This article presents a case study of a principal who undertakes reforms in two schools over a 14 year period. Both schools are severely disadvantaged in terms of their students coming from very low socio-economic status communities. The researchers draw upon the work of Nancy Fraser to theorize the leadership practices in the two schools. This case study includes interviews with the principal, teachers, and key administrative staff to examine their experiences of school reform in these communities. Key aspects of this principal’s philosophy of social justice include high expectations, relations with the local community, and building leadership density. This article argues that leadership in these types of communities needs to advocate for their students in terms of a parity of participation, to use Fraser’s term, so that the best opportunities can be provided to these students through forms of recognition, representation, and redistribution. This is not intended to be a new form of adjectival leadership approach but rather to illustrate an organically built, context driven approach to social justice.
In this article the researchers take an innovative approach to understanding educational leadership through the work of Elliott Eisner. They argue that the arts and perspectives from artists can provide useful and refreshing insights into the field of educational leadership. Specifically using the notion of connoisseurship, they draw upon interviews with a range of artists to explore the cognitive functions performed by those in the arts and illuminate the implications of these approaches for the study and practice of educational leadership. The researchers present an alternative view to the dominant perspectives in the field by using arts metaphors to break out of the stifling approaches to leadership that continue to be so dominant in the field.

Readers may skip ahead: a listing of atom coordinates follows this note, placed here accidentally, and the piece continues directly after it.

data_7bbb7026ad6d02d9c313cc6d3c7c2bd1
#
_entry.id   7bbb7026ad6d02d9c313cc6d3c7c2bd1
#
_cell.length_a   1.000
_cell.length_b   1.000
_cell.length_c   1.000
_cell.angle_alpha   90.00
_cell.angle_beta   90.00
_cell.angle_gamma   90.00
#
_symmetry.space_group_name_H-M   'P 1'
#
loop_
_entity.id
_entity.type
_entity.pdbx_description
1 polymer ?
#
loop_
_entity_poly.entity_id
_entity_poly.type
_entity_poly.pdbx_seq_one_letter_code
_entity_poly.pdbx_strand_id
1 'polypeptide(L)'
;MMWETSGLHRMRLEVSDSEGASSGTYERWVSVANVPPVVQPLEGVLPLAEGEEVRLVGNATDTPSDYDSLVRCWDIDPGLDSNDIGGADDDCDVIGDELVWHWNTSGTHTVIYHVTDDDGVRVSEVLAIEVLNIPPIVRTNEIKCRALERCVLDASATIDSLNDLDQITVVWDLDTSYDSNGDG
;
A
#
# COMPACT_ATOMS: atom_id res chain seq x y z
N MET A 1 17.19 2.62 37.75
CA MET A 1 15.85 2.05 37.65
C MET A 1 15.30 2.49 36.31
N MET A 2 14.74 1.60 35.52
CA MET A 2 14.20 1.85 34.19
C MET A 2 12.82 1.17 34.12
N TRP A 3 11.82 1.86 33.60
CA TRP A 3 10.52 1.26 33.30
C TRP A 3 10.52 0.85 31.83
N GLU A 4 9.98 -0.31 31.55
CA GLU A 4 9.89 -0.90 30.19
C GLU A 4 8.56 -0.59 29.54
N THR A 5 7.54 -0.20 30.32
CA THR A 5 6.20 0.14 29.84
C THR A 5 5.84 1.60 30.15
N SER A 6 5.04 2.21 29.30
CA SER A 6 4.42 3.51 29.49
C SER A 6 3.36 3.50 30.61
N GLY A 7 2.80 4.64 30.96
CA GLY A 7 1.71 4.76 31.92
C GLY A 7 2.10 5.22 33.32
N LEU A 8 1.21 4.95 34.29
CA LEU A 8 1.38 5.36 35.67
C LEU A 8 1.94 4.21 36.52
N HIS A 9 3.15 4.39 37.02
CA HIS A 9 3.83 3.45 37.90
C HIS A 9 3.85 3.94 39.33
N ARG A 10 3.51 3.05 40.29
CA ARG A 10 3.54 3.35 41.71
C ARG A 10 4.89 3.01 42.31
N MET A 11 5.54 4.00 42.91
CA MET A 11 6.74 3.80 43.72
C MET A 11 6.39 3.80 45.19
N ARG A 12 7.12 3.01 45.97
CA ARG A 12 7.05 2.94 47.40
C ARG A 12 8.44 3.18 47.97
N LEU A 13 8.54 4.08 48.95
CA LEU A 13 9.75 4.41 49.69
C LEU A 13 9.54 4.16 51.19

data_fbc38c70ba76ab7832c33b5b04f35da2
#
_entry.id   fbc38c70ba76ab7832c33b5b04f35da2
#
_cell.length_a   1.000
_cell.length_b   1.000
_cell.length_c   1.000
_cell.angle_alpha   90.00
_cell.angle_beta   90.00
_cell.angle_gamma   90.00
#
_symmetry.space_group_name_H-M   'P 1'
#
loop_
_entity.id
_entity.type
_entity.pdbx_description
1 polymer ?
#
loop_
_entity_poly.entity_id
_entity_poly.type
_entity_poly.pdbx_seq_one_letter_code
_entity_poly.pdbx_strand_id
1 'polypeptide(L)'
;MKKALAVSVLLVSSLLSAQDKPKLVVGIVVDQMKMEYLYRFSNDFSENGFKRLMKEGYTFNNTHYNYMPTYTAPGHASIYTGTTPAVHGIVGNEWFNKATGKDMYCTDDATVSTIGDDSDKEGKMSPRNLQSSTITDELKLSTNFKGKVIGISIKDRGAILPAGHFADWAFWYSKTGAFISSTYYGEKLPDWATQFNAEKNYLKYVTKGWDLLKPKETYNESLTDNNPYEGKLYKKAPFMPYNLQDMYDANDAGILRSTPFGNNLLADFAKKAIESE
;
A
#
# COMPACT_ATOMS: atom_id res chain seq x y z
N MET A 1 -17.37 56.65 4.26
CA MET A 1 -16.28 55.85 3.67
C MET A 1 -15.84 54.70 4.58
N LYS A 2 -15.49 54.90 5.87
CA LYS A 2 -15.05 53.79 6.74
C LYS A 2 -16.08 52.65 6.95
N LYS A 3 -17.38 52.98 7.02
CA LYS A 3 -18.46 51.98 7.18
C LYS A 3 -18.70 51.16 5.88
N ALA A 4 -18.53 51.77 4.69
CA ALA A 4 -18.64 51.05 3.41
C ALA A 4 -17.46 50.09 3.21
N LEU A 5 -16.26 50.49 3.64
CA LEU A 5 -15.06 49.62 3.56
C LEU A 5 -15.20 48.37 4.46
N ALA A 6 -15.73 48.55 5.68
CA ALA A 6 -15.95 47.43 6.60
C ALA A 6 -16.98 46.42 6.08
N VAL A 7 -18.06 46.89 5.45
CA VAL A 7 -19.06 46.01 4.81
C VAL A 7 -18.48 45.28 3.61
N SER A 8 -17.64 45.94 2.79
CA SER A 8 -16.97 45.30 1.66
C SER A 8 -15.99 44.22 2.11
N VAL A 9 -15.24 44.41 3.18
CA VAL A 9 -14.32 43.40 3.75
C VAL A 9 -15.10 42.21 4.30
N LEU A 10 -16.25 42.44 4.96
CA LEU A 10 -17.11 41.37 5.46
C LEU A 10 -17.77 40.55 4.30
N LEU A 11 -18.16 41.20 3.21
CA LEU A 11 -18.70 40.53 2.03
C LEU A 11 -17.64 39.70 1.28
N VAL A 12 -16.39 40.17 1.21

In this article, the author provides a provocative, daring response to both the ideas of ‘empirical leadership research’ and ‘letting the data speak for themselves’. The author forces the reader to engage with the epistemological rather than the empirical in his questioning of the utility and robustness of the term ‘leadership’. These are discussions the field needs to have in order to problematise its obsession with a constructed label to signify a misrecognised empirical reality. This is a challenge to the orthodoxy of thinking in the leadership field, albeit one that the author acknowledges has inherent risk as a direct challenge to the discipline. As researchers in the field, we need to take account of our constructions of leadership as a form of discourse and social reality, and the political game we play in such constructions. To avoid doing so, according to the author, is to continue to risk the credibility of the field within the academy and the wider community. As such the data cannot speak for themselves, but we need to ask ourselves, ‘is that such a bad thing?’
CALL FOR PAPERS/PROPOSALS
2ND Untested Ideas International Research Conference
June 27 – 29, 2014
The Sheraton Rhodes Resort, Rhodes, Greece